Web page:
Yoga is an ancient mind-body technique is defined as samatvam (balance / equipoise / homeostasis) at both mind and body levels to be achieved through mastery over the modifications of the mind (chittavrittinirodhah)
The available evidence indicates that yoga and/or meditation facilitates the coordination amongst the set of homeostatic responses involving the interaction among the nervous system, endocrine generation, and immune systems. There is a plethora of evidence and research papers available for the management of non-communicable clinical conditions and psychosomatic behaviors.
Therapeutic techniques of yoga have been reported to be beneficial against the management of acute stress of post-traumatic stress disorder after activities that are out of hand such as natural disasters, financial crises or in chronically stressed people with depression or anxiety, and in many non- communicable diseases such as asthma, hypertension, heart disease, and diabetes.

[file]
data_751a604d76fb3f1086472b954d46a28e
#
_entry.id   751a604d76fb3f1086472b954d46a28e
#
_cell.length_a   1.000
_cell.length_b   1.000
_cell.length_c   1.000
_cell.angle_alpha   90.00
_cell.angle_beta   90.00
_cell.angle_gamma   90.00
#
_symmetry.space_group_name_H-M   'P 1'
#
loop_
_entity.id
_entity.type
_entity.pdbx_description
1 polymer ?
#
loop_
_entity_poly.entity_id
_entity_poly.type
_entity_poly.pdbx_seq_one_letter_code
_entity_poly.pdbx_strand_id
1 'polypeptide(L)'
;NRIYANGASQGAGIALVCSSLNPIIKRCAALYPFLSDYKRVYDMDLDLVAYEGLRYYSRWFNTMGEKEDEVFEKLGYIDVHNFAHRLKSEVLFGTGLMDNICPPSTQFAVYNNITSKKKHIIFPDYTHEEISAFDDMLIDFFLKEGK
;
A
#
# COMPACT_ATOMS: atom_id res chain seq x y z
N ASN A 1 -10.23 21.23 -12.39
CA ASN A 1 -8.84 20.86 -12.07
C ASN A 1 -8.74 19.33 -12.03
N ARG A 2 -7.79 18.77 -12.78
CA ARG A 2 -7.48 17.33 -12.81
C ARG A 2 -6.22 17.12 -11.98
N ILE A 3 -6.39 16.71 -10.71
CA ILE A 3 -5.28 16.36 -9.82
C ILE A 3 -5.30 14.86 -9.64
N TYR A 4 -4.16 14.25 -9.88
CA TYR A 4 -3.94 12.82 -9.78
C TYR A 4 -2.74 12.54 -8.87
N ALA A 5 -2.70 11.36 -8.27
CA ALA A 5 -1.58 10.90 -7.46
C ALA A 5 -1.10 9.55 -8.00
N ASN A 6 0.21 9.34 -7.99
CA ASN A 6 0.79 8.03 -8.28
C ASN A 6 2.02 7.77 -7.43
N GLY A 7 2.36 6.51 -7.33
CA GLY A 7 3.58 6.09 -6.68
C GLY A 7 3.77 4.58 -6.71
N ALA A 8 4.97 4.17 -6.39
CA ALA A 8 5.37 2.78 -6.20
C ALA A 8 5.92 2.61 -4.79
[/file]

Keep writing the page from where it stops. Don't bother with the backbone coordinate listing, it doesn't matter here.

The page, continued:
Practice of yoga has been associated with increased immune-surveillance in terms of the modulation of the frequency of blood lymphocytes and RBC (red blood cells generation). Kamei et al. reported a significant correlation between the frontal alpha wave activation and the increase in NK activity during Yoga exercises. Post-yoga increases in IgA (an antibody isotope central to mediating mucosal immunity) in pregnant women also support the protective potential of yoga against invading pathogens. They also highlighted a decrease in serum cortisol levels during yoga exercise and their direct correlation with Alpha wave activation within the hemispheres of the brain.